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Comic Books, Film, TV
Garden (2011), page 12. Yuichi Yokoyama.
(remember, manga means read right to left)
Saying Yuichi Yokoyama is the best artist of environmental processes that comics have going is a bit like saying somebody is the best right fielder the nation of Switzerland has going: it isn’t really something we’ve got a lot of. Even with the increasing prominence of landscape drawings in American comics — I’d guess it’s a combined effect of the art-comix revolution, which put sequential pages on the same level as fine-art paintings for the first time, and the translated manga boom, which introduced many a stateside reader to the more landscape-heavy Japanese comics tradition — the emphasis I see is surprisingly foreign to the comics medium. In both American and Japanese cartooning, most landscape scenes seem mainly concerned with using the form to put forth a panorama of images, a bouquet of still shots. That’s fine, but it misses a potential that this Yuichi Yokoyama page taps deep into.
What simple landscape drawing misses in its depiction of environments is that the world is a living place, a constantly unfolding process rather than a fixed background. Traditional, single-image landscape painting can’t really be called on to depict that process since it’s only single images; but comics can, and yet it does so rarely. That’s the purest, most transcendent aspect of Yokoyama’s strangely literalist manga: he draws the living world, and he uses the comics form to do it. In Yokoyama, environmental forces perform the role of “characters” with regularity, propelling sequence with the development that their very existence entails. Here, more typical characters drop out entirely and the page fixes around an unusual type of interaction for comics: not that of living things, but of the natural and man-made worlds. And still, it’s as dynamic and recognizable a “short story” as any tracking of human movement through space or conversation, a beginning, middle, and end in five panels.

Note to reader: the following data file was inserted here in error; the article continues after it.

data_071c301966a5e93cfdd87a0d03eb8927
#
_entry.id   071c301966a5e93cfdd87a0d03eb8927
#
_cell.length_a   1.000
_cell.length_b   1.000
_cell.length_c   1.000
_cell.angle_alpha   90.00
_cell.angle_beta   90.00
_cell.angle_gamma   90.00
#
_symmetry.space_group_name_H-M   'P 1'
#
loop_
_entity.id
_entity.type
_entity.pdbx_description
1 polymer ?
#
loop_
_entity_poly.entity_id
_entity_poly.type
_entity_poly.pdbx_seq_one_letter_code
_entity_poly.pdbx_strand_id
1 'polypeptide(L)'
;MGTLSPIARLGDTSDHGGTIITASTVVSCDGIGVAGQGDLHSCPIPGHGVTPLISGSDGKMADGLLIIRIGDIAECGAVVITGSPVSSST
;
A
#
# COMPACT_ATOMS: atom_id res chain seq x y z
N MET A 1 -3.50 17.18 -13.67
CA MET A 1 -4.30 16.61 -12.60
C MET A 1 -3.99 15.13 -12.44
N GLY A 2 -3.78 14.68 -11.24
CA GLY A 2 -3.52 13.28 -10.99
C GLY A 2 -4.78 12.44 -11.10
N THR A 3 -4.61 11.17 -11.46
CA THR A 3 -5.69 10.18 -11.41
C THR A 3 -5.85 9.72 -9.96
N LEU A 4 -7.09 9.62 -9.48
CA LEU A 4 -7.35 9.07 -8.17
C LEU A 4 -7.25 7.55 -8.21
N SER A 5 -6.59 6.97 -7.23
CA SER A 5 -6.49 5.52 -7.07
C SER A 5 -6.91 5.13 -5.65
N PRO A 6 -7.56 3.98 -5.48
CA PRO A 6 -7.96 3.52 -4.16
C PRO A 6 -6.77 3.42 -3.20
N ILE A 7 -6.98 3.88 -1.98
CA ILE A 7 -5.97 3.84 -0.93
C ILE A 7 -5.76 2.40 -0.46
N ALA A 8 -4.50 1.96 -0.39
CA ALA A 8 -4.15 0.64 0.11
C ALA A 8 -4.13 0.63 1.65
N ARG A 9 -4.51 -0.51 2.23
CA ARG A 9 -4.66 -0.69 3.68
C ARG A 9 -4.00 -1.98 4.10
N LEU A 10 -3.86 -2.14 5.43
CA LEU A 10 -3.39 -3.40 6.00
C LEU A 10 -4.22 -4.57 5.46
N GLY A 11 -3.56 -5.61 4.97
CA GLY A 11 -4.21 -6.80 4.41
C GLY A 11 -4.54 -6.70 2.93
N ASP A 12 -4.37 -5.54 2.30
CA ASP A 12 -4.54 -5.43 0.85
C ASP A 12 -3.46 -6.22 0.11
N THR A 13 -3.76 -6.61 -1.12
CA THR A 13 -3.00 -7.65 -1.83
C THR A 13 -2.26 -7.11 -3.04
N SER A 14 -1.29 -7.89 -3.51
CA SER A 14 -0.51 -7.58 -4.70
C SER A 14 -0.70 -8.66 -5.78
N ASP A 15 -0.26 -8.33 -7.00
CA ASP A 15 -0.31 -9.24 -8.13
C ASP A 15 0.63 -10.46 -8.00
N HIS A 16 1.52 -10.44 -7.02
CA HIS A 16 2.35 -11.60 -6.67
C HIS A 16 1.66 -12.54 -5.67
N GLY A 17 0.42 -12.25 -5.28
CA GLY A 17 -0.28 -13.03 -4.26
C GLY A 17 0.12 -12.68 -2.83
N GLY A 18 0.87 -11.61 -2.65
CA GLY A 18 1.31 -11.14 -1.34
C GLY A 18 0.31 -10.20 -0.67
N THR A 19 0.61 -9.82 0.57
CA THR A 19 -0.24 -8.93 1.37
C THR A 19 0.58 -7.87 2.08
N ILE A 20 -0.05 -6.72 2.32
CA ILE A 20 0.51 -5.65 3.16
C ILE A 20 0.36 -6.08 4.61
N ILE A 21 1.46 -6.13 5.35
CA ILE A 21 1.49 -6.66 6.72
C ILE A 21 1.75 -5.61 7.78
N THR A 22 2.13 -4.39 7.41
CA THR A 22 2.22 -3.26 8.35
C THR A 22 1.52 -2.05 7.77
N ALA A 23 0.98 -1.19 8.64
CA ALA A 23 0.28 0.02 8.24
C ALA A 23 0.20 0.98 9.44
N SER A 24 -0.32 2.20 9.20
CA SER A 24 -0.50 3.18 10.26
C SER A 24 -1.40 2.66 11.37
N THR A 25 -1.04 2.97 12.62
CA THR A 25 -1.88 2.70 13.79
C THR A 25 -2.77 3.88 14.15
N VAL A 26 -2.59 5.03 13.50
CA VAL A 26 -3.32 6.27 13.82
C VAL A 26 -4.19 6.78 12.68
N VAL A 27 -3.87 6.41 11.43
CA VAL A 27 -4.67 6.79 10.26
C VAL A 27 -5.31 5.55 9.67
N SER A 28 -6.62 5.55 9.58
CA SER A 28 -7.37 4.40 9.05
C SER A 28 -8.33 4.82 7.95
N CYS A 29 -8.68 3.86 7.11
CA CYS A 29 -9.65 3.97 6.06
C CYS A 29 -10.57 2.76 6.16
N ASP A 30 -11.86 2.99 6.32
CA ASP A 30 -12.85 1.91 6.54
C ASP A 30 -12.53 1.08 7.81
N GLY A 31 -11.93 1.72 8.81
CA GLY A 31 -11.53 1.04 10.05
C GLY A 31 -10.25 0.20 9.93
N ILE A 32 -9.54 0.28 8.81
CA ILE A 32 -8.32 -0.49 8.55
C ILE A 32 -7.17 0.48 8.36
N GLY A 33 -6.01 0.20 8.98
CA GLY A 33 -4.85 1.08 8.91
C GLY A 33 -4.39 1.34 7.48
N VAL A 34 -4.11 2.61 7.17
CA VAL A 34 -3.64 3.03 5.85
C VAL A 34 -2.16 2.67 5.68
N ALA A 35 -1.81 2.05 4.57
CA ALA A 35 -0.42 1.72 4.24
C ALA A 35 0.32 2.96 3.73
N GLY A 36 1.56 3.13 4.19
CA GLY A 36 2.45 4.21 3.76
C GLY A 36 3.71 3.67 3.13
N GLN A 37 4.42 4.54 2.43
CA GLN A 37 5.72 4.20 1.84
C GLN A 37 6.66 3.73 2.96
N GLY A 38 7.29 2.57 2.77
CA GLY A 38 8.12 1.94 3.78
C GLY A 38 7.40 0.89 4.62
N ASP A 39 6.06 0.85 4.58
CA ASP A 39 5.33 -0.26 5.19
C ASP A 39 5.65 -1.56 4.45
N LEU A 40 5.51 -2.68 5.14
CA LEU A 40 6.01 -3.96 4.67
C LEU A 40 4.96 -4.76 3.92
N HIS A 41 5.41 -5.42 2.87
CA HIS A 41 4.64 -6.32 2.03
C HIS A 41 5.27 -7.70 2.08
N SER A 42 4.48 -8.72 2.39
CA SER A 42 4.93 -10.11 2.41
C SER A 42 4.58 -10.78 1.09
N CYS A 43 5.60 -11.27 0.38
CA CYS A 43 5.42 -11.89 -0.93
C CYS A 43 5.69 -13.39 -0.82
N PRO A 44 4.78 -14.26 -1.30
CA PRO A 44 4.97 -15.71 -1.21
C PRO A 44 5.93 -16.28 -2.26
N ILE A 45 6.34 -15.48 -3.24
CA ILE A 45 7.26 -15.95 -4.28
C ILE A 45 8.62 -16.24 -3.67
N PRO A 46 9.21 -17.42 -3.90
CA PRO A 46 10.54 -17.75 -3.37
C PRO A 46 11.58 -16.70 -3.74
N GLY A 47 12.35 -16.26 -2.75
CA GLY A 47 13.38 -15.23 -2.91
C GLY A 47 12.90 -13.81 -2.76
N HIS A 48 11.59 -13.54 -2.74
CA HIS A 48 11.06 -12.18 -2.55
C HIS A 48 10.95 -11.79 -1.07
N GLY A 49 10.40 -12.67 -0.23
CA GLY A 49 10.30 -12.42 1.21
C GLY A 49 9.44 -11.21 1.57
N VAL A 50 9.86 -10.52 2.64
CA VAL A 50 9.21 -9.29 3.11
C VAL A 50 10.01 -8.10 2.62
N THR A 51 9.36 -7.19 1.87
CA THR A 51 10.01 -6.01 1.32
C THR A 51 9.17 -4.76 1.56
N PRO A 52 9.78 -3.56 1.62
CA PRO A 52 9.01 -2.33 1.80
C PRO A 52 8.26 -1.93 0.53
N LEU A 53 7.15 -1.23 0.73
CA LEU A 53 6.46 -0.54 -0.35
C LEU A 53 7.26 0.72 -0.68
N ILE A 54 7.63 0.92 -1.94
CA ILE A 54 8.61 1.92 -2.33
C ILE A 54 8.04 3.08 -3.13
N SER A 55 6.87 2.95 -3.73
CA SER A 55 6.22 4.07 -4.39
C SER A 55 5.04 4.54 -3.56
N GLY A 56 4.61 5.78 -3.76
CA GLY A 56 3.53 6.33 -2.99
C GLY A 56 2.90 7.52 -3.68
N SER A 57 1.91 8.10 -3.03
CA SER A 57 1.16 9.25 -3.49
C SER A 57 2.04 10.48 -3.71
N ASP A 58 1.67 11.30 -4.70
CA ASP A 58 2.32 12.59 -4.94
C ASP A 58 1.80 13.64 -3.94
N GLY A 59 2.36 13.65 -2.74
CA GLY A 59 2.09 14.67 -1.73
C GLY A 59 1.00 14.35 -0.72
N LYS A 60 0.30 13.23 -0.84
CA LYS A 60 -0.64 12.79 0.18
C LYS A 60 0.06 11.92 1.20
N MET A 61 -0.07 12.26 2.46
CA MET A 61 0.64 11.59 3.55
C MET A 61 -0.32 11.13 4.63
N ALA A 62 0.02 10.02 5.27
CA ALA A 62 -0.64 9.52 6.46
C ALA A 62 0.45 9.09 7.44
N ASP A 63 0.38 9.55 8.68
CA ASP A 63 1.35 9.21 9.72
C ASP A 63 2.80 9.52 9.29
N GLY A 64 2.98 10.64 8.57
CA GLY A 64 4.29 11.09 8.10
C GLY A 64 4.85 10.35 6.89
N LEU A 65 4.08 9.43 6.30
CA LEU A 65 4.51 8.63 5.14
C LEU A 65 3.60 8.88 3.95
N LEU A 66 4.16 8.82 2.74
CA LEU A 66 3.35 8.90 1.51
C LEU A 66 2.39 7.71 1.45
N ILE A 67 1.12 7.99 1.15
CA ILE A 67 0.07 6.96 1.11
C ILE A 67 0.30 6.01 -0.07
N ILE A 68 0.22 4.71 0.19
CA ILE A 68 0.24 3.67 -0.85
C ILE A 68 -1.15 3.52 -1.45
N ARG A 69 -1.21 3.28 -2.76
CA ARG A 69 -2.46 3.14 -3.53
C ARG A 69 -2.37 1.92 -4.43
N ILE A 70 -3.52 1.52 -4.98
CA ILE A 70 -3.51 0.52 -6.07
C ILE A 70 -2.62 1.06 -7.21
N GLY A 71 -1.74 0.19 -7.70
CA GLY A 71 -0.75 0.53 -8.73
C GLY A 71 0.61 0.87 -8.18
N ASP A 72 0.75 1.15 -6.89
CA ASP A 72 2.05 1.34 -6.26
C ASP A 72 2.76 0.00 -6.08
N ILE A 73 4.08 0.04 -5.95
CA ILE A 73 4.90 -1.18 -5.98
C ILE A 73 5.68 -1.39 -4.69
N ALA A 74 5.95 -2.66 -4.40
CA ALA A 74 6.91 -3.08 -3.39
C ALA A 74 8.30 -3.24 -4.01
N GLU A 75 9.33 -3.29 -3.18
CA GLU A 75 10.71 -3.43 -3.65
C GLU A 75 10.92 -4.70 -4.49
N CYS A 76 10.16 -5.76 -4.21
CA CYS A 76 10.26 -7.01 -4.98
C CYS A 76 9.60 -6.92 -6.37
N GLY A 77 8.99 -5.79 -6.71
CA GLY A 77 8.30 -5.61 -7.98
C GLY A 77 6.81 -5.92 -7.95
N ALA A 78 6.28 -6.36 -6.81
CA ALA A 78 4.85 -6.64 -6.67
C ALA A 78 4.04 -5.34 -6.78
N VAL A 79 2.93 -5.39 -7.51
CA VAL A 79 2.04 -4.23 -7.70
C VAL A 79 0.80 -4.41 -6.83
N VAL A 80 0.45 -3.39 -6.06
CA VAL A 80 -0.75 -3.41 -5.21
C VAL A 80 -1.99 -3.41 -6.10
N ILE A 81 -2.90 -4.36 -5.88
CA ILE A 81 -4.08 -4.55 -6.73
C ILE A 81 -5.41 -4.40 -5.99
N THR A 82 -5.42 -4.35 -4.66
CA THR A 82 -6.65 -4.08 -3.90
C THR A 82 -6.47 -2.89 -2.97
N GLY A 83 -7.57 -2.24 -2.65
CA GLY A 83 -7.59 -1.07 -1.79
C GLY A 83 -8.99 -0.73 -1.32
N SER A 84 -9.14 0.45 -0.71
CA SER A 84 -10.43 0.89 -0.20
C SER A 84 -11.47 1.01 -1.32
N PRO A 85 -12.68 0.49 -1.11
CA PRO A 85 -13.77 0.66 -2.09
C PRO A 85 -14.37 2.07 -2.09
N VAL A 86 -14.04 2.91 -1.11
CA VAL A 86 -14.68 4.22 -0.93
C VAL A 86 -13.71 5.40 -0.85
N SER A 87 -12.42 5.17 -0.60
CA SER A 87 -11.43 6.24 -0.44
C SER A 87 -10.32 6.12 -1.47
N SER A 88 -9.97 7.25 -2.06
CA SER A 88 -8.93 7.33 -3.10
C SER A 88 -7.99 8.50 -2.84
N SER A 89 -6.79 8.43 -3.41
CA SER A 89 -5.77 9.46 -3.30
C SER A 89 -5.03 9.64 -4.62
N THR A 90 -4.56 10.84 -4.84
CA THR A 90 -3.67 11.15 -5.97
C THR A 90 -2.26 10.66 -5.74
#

There’s a willingness to play with the formal properties of comics themselves here too. The superimposition of calm, unobtrusive lettering over the art itself is a much more successful, organic way of incorporating words into pictures than the usual word balloons and narrative captions, which section the component parts of comics off from one another rather than letting them freely interact. There’s no division on this page — Yokoyama makes the language part of the images, its identity as strings of letters almost completely submerged by its placement amid pictorial lines of the exact same thickness and precision.
Yokoyama’s tracking of the actual physical movement involved in the understated, gradual rise of rainwater levels is given a surprising dynamism by his compositions: the first four panels are a slow zoom in, with the final one a quick crop back out to showcase the change that’s occurred by the end of the process. The sense of two opposing forces is palpable: even though there’s hardly explosive, Kirbyist physical contact being made between the raindrops and the shells of the boats, the splashes scattered all over each panel testify to the sheer number of impacts occurring. The page as a whole pulls the reader in two different directions, the vertical lines of the rain moving the eye down the panels, the horizontal lines of the stacked boats stretching it across. The sense of conflict is palpable, every line slashed through by another. Yokoyama’s raindrops function on the level of visual noise as well as depiction: a “screen” placed over the page, denying easy access to the pictorial depth behind it. It moves the reader forward through the panels quickly, pushing the kinetic crackle of what could otherwise read as a slow, quiet event to the forefront, confounding deep consideration of the individual drawings.
It’s a lovely exploration of how comics can propel a new and different take on landscape, a delicate sliver of life in motion as opposed to a frozen, captured moment. Perhaps the closest cousin to this kind of work isn’t comics at all, but Japanese ukiyo-e prints, which often focused around pictorial amplifications of nature as well. The tradition Yokoyama is participating in finds transcendent images in dull, everyday objects and events, giving us the beauty of something we rarely stop to consider the aesthetics of. There isn’t a much nobler goal for art, unless it’s showing viewers something they haven’t seen before. The wealth of expression and feeling Yokoyama pulls from mild atmospheric patterns and deadpan linework — from simplicity itself, both in subject and approach to comics — does both.